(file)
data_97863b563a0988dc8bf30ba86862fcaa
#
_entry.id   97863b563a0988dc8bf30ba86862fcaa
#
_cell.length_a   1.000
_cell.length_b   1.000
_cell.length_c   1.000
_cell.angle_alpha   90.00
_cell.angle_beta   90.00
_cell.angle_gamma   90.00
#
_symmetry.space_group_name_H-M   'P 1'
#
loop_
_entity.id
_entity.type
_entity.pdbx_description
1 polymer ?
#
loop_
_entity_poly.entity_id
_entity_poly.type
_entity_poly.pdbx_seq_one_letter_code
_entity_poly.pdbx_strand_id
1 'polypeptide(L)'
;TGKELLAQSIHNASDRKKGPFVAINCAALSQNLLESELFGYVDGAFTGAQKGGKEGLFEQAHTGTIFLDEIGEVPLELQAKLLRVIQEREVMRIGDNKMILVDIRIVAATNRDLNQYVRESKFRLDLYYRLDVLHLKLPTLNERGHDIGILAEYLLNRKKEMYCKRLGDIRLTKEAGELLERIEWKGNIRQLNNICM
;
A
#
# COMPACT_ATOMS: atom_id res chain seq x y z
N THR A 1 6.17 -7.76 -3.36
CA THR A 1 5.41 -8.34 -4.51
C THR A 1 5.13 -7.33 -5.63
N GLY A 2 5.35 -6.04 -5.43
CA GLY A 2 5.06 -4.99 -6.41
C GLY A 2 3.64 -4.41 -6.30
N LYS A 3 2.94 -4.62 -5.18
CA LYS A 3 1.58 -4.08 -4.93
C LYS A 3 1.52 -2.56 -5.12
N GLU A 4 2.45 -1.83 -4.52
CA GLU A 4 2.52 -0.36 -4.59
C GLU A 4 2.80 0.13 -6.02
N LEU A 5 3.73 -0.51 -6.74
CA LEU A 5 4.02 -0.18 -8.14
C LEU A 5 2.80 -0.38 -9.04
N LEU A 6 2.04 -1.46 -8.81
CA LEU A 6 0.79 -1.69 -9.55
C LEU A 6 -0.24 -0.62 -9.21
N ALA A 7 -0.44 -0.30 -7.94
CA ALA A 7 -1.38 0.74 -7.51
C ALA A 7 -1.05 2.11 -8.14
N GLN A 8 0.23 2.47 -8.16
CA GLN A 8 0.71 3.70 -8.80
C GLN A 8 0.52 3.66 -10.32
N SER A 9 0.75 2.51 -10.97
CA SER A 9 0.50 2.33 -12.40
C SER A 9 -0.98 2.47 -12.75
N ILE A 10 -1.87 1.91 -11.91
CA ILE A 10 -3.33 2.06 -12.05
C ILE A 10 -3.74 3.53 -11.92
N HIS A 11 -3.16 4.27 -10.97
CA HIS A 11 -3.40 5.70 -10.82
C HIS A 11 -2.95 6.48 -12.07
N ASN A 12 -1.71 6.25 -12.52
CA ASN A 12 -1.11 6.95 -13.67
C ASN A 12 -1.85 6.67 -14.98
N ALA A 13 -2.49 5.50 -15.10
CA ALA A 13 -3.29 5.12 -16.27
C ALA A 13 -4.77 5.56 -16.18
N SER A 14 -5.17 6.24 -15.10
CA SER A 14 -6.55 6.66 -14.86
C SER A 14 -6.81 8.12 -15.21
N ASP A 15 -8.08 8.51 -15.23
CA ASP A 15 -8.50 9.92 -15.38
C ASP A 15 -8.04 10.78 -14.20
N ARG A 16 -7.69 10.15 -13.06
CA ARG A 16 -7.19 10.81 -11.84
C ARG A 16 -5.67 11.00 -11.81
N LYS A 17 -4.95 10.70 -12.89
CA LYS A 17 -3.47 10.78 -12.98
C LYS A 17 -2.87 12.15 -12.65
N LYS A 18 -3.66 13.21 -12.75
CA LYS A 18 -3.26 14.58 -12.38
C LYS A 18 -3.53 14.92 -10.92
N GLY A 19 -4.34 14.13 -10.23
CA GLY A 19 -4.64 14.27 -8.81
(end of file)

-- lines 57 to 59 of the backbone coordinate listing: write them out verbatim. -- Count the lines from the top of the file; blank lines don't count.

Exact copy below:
C SER A 9 -0.98 2.47 -12.75
N ILE A 10 -1.87 1.91 -11.91
CA ILE A 10 -3.33 2.06 -12.05